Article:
Many of us attended this year’s tournament at Kenny Perry’s golf course in Kentucky, including Barry who had shrunk by then to 115 pounds of nothing but skin, bone, and that giant, pearly-white smile, which he continued to grin and bare in the face of myriad doctors’ ominous phone calls. Like the one he got even as he sat on a golf cart that day in October. He would be blindsided by better news that night. After dinner, the university unveiled a fancy, new logo for the tournament and a fitting new name: Barry Brewer Bison Golf Scramble.
Barry kept telling anyone who would listen that night that the honor was “undeserved.” We all begged to differ. Just as we did when he humbly accepted the ‘Fessor Boyce Award for contributions to Lipscomb athletics and his 2003 induction into the Lipscomb Athletics Hall of Fame for Meritorious Service.
“Athletics for him was about changing lives,” Sanderson said. “I hope I can impact half the people he did.”
Among those impacted were two of the people closest to the coach.
“For two or three years, every single night my boys, Garrett (10) and Grant (8), would pray for ‘Mr. Barry.’”
That he lasted those two or three years or long enough to see daughter Martha Ann marry Joel Hawkins and son Tyne graduate from Lipscomb High may well have been a testament to the power of the Sanderson boys’ prayers and the countless others offered over the last 11 years by people around the world who knew Barry and loved him.
But the bad news he got on the golf cart that day in October wouldn’t get any better over the next few weeks. The bad days far outnumbered the good and even the definition of a “good day” had to be loosened. By the first week of December, just days after “Little Tyne” returned home from Europe after a semester studying abroad, the end of Barry’s life on earth was near.
Sanderson made it back from the Bisons’ game in Jacksonville, Fla., in time for a final visit.
“We spoke for about 45 minutes,” said Sanderson. “He was in and out, but Martha Ann told me it was the first time in a few days that she’d seen him smile.”
On Wednesday, Dec. 10th, a few hours after Lipscomb beat Southern Illinois Edwardsville at Allen Arena, Barry died at his home around the corner from campus. The first two people Robbie called were Lipscomb’s basketball coaches, past and present.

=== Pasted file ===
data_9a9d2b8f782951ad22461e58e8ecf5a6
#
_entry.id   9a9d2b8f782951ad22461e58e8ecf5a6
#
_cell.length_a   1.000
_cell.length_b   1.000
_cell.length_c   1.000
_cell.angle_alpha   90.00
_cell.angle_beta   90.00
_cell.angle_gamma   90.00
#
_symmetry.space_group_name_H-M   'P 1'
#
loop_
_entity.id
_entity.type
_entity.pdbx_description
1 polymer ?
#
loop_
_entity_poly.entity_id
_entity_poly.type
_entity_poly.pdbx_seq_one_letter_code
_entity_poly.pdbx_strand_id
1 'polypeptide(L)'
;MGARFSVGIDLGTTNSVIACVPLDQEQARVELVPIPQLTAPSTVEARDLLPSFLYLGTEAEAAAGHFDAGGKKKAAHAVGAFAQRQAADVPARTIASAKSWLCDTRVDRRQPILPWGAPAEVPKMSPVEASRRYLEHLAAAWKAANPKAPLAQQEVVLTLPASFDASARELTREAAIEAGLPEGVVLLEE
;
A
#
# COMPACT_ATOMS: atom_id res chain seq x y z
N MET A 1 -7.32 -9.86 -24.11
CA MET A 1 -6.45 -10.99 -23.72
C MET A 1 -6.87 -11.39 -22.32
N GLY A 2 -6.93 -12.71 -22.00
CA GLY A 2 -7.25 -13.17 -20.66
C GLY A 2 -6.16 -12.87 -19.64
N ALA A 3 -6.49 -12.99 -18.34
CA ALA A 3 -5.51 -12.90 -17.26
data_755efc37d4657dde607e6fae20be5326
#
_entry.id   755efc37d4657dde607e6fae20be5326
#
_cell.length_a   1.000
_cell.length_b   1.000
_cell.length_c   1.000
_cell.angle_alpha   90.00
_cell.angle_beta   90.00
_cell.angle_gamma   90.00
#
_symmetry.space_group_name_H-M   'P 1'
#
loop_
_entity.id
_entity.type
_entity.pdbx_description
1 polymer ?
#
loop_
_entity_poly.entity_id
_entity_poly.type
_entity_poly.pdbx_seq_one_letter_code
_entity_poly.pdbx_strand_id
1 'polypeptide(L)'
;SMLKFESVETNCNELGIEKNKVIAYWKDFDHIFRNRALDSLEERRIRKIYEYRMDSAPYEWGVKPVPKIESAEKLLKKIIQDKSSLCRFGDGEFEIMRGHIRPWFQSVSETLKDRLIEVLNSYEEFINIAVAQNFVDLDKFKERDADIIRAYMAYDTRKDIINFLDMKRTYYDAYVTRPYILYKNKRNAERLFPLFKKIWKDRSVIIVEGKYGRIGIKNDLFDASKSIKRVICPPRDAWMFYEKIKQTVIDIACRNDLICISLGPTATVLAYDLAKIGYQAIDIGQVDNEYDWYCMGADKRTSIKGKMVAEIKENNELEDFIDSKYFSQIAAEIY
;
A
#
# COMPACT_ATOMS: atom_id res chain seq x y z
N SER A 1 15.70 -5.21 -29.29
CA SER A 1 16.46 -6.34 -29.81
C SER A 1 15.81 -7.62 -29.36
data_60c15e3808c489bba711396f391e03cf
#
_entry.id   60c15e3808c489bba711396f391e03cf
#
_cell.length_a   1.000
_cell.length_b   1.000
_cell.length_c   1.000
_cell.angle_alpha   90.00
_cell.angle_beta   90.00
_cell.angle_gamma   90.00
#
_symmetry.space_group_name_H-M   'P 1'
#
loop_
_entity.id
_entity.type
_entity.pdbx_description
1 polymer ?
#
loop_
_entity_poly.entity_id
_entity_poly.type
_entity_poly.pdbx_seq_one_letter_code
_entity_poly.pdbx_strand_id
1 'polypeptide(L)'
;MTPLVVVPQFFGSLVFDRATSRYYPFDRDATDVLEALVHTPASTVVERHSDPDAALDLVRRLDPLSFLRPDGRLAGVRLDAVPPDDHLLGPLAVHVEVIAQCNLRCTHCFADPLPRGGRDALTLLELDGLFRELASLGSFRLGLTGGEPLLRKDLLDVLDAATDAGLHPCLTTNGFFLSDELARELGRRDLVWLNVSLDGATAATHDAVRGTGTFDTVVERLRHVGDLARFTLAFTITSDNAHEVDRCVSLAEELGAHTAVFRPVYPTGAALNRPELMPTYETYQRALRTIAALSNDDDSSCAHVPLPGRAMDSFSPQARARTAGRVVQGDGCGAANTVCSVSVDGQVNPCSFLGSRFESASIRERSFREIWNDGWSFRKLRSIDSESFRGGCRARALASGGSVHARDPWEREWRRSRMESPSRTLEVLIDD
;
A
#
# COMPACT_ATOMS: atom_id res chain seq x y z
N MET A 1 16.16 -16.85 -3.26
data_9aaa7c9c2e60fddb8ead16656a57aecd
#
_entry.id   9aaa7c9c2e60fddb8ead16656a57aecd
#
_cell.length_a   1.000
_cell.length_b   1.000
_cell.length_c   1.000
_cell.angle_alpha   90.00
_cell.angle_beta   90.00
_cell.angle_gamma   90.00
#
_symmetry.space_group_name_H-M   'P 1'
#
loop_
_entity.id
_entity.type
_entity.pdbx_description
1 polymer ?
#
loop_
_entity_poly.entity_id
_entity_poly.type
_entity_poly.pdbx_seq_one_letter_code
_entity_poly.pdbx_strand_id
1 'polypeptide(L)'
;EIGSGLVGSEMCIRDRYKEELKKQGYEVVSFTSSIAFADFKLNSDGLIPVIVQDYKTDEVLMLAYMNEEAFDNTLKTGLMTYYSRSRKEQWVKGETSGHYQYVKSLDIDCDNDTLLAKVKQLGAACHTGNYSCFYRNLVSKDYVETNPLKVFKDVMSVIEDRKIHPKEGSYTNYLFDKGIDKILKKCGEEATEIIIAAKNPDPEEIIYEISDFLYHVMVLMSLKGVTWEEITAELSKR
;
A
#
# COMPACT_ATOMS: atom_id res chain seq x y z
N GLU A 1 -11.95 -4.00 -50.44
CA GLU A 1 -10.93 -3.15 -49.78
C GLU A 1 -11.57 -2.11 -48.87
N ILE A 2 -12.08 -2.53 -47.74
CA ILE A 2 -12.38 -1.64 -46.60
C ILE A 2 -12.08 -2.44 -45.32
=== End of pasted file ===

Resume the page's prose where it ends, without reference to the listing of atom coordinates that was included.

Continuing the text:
“I hadn’t thought about it until just now, but I guess that’s right,” said Robbie. “I called Scott first because I knew he was in the neighborhood. Then, as I sat next to Barry’s body waiting for the car to come from Woodlawn (Funeral Home), I called Don (Meyer). Scott came over to the house and spent the afternoon talking to my dad.”
The line of those touched by Barry’s influence formed behind Sanderson over the next few days and stretched as far back as you could see. Woodlawn told Robbie it was the most people they have ever had show up to pay respects to a single person. The number exceeded 1,000 and included a group of young men who themselves had been visited so often by Barry.
“My team was affected by him,” said Sanderson. “Ten of my players were at the visitation. These are 18-, 19-year-old kids, but they loved Barry. He was at practice anytime he was physically able.”
Robbie believes the way Barry fought off that double team of diseases showed the Bison basketball players “how a Christian man deals with adversity.” At the visitation, she gathered the team together to give them what amounted to Barry’s blessing by proxy.
“I told them, ‘Barry wanted the best for you, on and off the court. He believed you were at Lipscomb for a reason and that was so that you would become the men God wants you to be.’”
The former basketball coach remembers Barry’s big smiles and bad jokes and added with his trademark Don Meyer-directness, “All I can say for Barry is this: if you cut his body open, you would find a heart as big as his body.”
The schedule has graciously given Sanderson and his team time to grieve. There have been no games since Barry’s death, and the next one, Saturday in Raleigh against North Carolina State, has special meaning.
“He’d always wanted us to play N.C. State,” said Sanderson. “His roommate in college was Al Fowler, whose brother, Lee, is N.C. State’s athletic director. Barry told me he wanted to fly over there and sit in Lee’s box to watch the game. And here we’re playing them in our first game since his death.”
In some ways, we have been preparing for Barry’s passing for years. Double Deb faithfully kept friends and family updated on her husband’s health – on good days and bad – through regular e-mail reports she dubbed “Barry’s Buddies.” But the courage with which he fought at times made it seem as if Barry would be here forever.
As for Sanderson, he had been prepared for the earthly end to come by an unlikely source.
“On the way to school the other day, my boys asked how ‘Mr. Barry’ was doing. I told them, ‘Not so good.’ My 10-year-old, Garrett, said, ‘Well, Dad, if he doesn’t get better, he’ll be going to a better place.’”
Garrett, Mr. Barry couldn’t have said it better himself.
Grant Boone is a freelance broadcaster and writer from Nashville and currently based in Texas. He’s the son of two Lipscomb alumni, Nick and Trish (Brewer) Boone, and the grandson of two others, William and Marjorie (Vaughn) Brewer. He can be reached at firstname.lastname@example.org.